[IAEP] What the GPLv3 actually does
bernie at sugarlabs.org
Thu Apr 28 18:21:26 EDT 2011
On Tue, 2011-04-26 at 15:49 -0400, C. Scott Ananian wrote:
> On Mon, Apr 25, 2011 at 12:17 AM, Bernie Innocenti <bernie at sugarlabs.org> wrote:
> > By updating to the GPLv3, we make a clear political statement that
> > commercial usage is ok, but our software must always remain free for
> > users to use, study, share *and* modify.
> 1) I'm not interested in using Sugar code to make political statements
> for their own sake.
> 2) I thought this was what our use of the GPLv2 accomplished. How is
> the GPLv2 no longer free?
Over time, new ways were invented to game the license, so the GPLv2 has
become somewhat more permissive than originally intended. We've already
talked extensively about these, but let's summarize them again for the
sake of clarity:
1. TiVo-ization: a hardware platform could be locked-down to make it
impossible to run modified versions of the software even though you have
the source code and a license to modify it. This technique is often
employed by vendors of cell-phones and tablets for various marketing
2. DRM: the World Intellectual Property Organization lobbied the US
Congress to approve a controversial legislation called DMCA which makes
it illegal to modify free software when it is used to implement an
"effective technological protection measure" (aka DRM).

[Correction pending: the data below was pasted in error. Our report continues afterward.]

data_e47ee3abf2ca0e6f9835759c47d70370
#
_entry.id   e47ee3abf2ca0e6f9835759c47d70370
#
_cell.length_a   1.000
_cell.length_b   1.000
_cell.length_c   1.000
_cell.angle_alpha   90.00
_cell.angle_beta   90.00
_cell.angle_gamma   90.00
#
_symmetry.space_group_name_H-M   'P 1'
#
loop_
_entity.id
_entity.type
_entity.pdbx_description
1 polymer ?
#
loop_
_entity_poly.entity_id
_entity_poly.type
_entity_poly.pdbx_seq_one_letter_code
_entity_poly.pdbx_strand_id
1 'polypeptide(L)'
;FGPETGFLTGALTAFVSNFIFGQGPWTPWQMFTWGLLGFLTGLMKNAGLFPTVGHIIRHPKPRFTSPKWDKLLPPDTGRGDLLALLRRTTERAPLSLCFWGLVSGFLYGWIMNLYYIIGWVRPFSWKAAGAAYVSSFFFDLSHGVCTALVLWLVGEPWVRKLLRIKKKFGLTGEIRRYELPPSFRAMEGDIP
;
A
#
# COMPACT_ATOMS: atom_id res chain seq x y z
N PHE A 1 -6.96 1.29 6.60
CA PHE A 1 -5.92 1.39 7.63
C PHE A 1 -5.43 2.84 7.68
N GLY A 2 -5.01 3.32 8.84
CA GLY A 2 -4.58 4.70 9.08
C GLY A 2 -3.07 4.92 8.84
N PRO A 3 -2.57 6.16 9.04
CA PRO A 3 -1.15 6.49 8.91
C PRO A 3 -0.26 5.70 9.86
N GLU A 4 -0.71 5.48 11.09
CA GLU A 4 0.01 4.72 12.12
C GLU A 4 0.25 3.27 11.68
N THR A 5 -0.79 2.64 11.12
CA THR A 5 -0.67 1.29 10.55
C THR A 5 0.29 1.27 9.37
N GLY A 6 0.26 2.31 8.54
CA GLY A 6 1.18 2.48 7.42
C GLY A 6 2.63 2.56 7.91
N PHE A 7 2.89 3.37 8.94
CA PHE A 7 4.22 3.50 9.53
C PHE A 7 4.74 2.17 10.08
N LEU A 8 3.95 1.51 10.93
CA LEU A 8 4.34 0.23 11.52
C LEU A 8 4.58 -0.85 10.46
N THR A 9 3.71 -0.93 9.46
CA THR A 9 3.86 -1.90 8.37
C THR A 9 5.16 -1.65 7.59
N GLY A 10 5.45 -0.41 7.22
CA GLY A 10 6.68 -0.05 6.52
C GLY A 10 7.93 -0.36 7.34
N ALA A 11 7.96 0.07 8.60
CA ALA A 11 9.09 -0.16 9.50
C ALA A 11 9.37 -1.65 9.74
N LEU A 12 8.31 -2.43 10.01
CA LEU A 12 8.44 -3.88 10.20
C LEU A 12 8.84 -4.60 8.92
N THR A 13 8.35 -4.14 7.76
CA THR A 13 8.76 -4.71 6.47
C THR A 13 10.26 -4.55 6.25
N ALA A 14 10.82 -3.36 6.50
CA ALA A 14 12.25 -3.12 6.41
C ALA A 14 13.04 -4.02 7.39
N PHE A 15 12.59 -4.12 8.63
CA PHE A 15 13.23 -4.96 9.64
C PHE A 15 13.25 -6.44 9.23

The GPLv3 was updated with the minimum necessary counter-measures to
ensure that free software cannot be transformed into de-facto
1. The definition of "Installation Information" that must accompany the
source code has been extended to include any authorization keys required
to install and run modified versions.
2. Section 3 of the GPLv3 neutralizes DRM by stating that the covered
work should not be considered an "effective technological measure" for
the purpose of the DMCA or a similar legislation.
Assuming that we all agree that this is what the GPLv3 really *does*, we
may still disagree on whether this is a good idea or not. Hopefully we
agree that the above counter-measures don't hurt end-users in any way.
In fact, I can think of only one category who would profoundly dislike
the GPLv3: vendors relying on DRM and TiVo-ization to limit what users
can do. Microsoft and Apple banned the GPLv3 from their appmarkets
exactly for these reasons and, to me, this proves that the GPLv3 is
really effective in defending users' rights!
Is there something in particular that you wanted to accomplish with
Sugar that would become impossible once we switch to the GPLv3?
Sugar Labs Infrastructure Team
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